The Bond movies have had their share of doubles as well. In Thunderball, a double is substituted for Nato Officer Francois Durvall by S.P.E.C.T.R.E. to assist in the hi-jacking of two nuclear weapons. And in Diamonds Are Forever we see arch-villain Ernst Stavro Blofeld creating a series of doubles of himself to throw James Bond off the scent.
The good guys can get into the act too. One of the better recent examples, was The Assignment. The story which borrowed heavily from Robert Ludlum’s novel The Bourne Identity, had Aidan Quinn as a family orientated naval officer substituting for Carlos the Jackal. In a slight variation, in the three Mission: Impossible movies starring Tom Cruise, Ethan Hunt had a selection of life like masks that made him appear as any one of a cadre of enemy agents.
And the girls aren’t immune from being cloned either. In the recent movie version of The Avengers we had an evil double of Mrs. Peel (Uma Thurman). Back in the sixties, we had the diabolical Doctor Goldfoot (Vincent Price) creating armies of sexy exploding clones.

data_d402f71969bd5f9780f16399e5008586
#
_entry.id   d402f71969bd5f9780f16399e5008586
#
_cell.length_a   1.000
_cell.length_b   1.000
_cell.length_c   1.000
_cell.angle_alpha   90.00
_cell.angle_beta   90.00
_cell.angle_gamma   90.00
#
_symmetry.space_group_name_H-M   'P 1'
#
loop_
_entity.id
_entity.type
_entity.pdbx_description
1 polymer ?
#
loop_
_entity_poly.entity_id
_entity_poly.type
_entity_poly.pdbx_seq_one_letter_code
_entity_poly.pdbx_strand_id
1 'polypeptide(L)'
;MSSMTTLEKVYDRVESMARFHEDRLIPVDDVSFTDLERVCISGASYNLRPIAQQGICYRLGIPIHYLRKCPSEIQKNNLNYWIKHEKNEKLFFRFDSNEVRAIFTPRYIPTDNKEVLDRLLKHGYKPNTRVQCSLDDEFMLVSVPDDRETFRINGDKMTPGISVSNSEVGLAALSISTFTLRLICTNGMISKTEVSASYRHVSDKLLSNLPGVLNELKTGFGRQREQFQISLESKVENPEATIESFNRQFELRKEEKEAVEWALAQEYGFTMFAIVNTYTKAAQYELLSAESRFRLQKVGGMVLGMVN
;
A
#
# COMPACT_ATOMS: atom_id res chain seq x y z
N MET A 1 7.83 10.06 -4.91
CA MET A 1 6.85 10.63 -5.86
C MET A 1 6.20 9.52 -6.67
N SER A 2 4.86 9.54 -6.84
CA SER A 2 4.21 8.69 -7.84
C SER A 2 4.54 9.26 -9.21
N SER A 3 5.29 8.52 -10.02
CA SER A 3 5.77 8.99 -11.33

Let’s not forget the children; in Spy Kids, evil robot versions of Carmen and Juni Cortez are created by evil-doer Fegan Floop.
A common comedic variation is where one twin brother is a secret agent, unbeknownst to his sibling. Of course, the brother agent is killed off, leaving the second inexperienced brother to finish off the mission on his brother’s behalf. It’s the ‘fish out of water’ scenario with a spy touch. Two recent examples of this are Bad Company with Chris Rock and Anthony Hopkins, and the child friendly Double Agent with Michael McKean.